Why is it important that we listen to the president and other elected officials, like the mayor, senators, members of congress, or the governor? Why is what they say important?

Sorry, but I’ve taught at the those age levels, and this does smell a little like indoctrination. I can tell you first hand that a lot of what I’ve heard elected officials say is not important. And, there are lots of times when they SHOULD NOT be listened to under any circumstance. Again, many of you may think everything that our current political leaders are saying is just great. But remember, it wasn’t that long ago when you felt otherwise.

This is again one of those non-partisan slippery slopes.

A Plan for Education

Wednesday, August 5th, 2009

I was taken to task yesterday in a comment for not providing a plan for education. Now, it is true that I’ve spent a lot of time on this blog over the years bemoaning the constant increases in education spending. But, let me clarify my position for a moment. I don’t actually have a problem with making large investments in education. However, I expect those investments to yield results. If you ask me for more of my money, it better improve student performance. To date, this hasn’t happened. Nor do I believe under the current system it ever will.

So, what’s my plan. Well, it basically boils down to five points. I’ll try and make my points and give you some insight into the thinking behind them. Keep in mind, that aside from having children currently enrolled in public school, I also have ten years of experience in education. Five as an educator in the classroom, and five running a not-for-profit organization that brought economic education programs into schools.

  1. Parents need to take responsibility for the quality of their children’s education. That means attending school meetings. Finding time to help out at schools. Acting as their child’s advocate. Turning off the T.V. and video games and making sure their children are reading and doing their homework. Schools for their part need to provide opportunities for parental involvement.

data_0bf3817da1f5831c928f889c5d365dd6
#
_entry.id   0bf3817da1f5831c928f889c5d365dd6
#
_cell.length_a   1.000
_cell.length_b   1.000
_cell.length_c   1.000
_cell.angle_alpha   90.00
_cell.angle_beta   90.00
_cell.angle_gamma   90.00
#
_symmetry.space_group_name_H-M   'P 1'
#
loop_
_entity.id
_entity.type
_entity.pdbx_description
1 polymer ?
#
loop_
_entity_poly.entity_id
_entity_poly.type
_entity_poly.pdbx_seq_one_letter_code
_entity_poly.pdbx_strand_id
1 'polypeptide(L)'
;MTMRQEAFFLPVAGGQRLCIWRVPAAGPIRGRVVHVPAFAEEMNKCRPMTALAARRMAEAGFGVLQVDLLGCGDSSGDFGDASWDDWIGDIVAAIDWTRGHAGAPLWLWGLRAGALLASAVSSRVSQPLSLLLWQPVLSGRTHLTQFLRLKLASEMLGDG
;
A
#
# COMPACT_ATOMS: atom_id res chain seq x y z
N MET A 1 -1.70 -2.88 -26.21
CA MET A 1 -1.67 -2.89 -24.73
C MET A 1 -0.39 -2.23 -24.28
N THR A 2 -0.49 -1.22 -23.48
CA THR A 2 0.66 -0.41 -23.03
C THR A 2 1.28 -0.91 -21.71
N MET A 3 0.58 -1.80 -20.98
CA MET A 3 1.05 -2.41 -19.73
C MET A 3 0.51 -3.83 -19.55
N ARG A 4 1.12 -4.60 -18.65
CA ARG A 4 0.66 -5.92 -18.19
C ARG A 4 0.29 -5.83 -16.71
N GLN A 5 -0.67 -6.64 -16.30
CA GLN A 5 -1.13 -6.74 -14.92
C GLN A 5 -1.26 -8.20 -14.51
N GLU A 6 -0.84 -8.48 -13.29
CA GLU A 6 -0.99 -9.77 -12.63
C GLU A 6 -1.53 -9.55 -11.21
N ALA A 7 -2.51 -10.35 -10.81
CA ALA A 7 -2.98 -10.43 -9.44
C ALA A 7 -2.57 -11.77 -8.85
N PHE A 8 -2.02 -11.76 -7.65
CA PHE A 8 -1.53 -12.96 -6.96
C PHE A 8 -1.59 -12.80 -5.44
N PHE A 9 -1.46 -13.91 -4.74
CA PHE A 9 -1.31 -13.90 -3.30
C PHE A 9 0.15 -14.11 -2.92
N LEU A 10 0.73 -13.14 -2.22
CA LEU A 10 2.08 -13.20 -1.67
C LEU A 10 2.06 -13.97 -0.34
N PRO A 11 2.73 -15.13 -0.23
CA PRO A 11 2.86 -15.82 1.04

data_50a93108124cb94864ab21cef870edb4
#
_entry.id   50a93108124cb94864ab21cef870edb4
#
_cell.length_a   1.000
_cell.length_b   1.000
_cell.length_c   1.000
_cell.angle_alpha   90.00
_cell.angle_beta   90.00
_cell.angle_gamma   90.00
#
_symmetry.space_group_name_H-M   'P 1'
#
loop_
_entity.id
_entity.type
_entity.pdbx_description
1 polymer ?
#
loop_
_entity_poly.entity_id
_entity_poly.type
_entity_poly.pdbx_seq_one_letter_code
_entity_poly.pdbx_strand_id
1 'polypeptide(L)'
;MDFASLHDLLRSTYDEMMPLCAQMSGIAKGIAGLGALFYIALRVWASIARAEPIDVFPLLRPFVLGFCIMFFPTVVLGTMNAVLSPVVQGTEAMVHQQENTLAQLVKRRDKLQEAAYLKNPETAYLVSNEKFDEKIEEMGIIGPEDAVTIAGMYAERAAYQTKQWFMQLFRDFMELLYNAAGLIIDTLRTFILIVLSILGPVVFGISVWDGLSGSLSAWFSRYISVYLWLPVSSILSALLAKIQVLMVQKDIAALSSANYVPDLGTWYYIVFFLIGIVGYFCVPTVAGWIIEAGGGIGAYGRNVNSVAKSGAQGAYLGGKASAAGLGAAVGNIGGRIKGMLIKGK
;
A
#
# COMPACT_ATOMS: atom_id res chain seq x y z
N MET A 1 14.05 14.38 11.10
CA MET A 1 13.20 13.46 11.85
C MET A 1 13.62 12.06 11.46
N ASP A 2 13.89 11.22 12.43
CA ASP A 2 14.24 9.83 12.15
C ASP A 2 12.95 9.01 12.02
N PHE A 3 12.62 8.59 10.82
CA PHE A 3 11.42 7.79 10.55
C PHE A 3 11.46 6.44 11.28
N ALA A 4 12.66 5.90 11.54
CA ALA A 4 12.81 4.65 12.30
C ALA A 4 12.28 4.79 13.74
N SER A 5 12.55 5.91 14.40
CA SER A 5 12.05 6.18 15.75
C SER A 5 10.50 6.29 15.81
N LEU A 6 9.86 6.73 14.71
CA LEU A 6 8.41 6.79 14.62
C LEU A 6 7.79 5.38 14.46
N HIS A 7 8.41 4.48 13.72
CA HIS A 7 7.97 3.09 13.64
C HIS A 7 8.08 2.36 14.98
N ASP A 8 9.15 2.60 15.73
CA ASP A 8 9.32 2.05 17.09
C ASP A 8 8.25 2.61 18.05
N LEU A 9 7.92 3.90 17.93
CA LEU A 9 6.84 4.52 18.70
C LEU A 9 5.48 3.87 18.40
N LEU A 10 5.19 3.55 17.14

For those of you who think this is only something the wealthy can do, think again. I’ve worked in schools serving some of the poorest communities, and have seen parent involvement that would rival any private school. What’s always amazed me is that a great many private schools (and charter schools for that matter) require parent involvement as part of attending the school. Yet, so many public schools do not.

    Here’s another thing to consider. Go watch children’s competitive sports one weekend. I don’t care if it’s soccer, baseball, football, or whatever. You’d be amazed at what parents do to get their kids on a “good” team. They’ll drive from the mountains to the Westside, or vice a versa. They’ll ask time off from work, so they can take their child clear across the state to that important competition. Again, not an income dependent situation. You’ll find the poorest and richest side by side. They’re all hoping their child is the next fill-in-the-blank star. Of course, we know very few will be. More importantly if they put that effort in supporting their child’s education, they’re children are more likely to succeed.

  2. Let good teachers teach, and fire the bad ones. People who are lousy educators don’t belong in the classroom. If they fail to perform at one school, they should not be moved to another. Teachers’ unions top priority are protecting teachers’ jobs, increasing teachers’ pay, and getting the best benefits package they can for their members. Okay, fair enough, that’s what unions do. But, please note, improving student performance does not enter the equation. Everyone likes to talk about the need (or failures of) business and industry to police their own, it’s time for teachers’ unions and education systems to do the same and remove the non-performers from their ranks.